hateful divorce of love," - thus chudes she Death -
"Grim-grinning ghost, Earth's worm, What dost thou
mean
to stifle beauty and to steal his breath,"

But X Atencio swears he didn't rip the phrase off from Shakespeare. I was at a Haunted Mansion event in Disneyland in February (told you I was a Haunted Mansion geek) and X was in attendance, along with Harriet Burns, Blaine Gibson and Bob Gurr. Someone asked him where the phrase came from, and he grinned and replied, "It came from X Atencio!" But that's a pretty distinctive phrase"¦ my guess is that he probably read it somewhere a long time ago and absorbed it into his brain without even realizing.

9. The Knight in Shining Armor. If you've been on the ride, you probably remember the knight standing all by his lonesome in the hallway. And if you're paranoid, like me, you probably thought, "That would make a great place for a person to hide"¦" and then nervously wonder if it was going to come chasing after you. Well, you wouldn't be too far off the mark. It's not done anymore, but when the Mansion was newer, the Knight really did house a cast member who would run after Doom Buggies. It really freaked people out, and the knight constantly had to stop the ride when he was punched or spit on. One cast member who played the knight for a summer recalls that one of his co-workers had his nose broken. He also tells the story of having to tell a girl to put her top back on because she was in the middle of a steamy make out session with her boyfriend.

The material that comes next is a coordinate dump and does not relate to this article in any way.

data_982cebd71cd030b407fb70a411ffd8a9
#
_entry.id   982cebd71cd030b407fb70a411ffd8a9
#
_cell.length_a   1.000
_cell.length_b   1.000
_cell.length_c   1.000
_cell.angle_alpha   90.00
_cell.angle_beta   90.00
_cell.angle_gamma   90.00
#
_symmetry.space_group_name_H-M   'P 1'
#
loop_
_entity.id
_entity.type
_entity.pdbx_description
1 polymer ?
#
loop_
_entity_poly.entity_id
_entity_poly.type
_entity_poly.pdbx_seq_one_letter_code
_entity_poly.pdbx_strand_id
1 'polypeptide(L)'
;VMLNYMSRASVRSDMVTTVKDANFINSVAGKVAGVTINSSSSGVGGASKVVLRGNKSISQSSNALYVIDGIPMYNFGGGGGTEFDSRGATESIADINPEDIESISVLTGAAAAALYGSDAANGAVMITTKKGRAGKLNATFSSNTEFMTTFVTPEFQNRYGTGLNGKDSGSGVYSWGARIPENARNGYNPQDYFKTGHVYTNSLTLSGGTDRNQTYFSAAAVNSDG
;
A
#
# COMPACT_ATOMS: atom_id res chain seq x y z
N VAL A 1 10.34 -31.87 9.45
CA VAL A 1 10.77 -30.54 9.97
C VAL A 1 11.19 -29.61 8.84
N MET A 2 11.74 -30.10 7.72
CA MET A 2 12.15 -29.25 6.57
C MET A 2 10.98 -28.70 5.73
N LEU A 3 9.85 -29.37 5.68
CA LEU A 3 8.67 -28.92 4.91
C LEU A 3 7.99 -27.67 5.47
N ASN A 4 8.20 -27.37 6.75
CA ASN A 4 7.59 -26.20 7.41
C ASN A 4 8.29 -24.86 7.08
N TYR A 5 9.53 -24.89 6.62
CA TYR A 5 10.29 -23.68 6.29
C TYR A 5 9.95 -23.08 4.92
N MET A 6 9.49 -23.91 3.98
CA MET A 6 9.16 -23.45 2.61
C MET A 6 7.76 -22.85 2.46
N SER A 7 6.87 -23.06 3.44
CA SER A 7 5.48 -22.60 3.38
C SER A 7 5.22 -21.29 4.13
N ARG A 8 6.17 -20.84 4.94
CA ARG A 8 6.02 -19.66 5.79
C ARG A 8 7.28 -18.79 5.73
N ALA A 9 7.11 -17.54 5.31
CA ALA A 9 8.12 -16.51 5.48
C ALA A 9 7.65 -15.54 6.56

staff10. The Servant's Quarters. Showing Disney's amazing attention to detail, even a part of the house that is rarely seen is themed to the hilt. There's a little corridor that connects the outside exit hallway to the Parlor inside "“ I believe it's also the handicapped entrance. But what could have easily been a hallway with some funeral parlor-eqsue wallpaper is actually the Servant's Quarters, marked with a small sign shaped like a bat. There are bells that go to each person's chambers, each labeled with a room that pays tribute to an Imagineer. Some are repeats, so I'll just explain the ones I didn't talk about in the tombstone section. Ambassador Xavier's Lounging Lodge, Madame Leota's Boudoir, Grandfather McKim's Resting Room (Sam McKim, sketch artist), Uncle Davis' Sleeping Salon, Master Gracey's Bedchamber, Colonel Coats' Breakfast Berth and Professor Wathel's Reposing Lounge (Wathel Rogers, who designed and programmed lots of the audio-animatronics in the Mansion).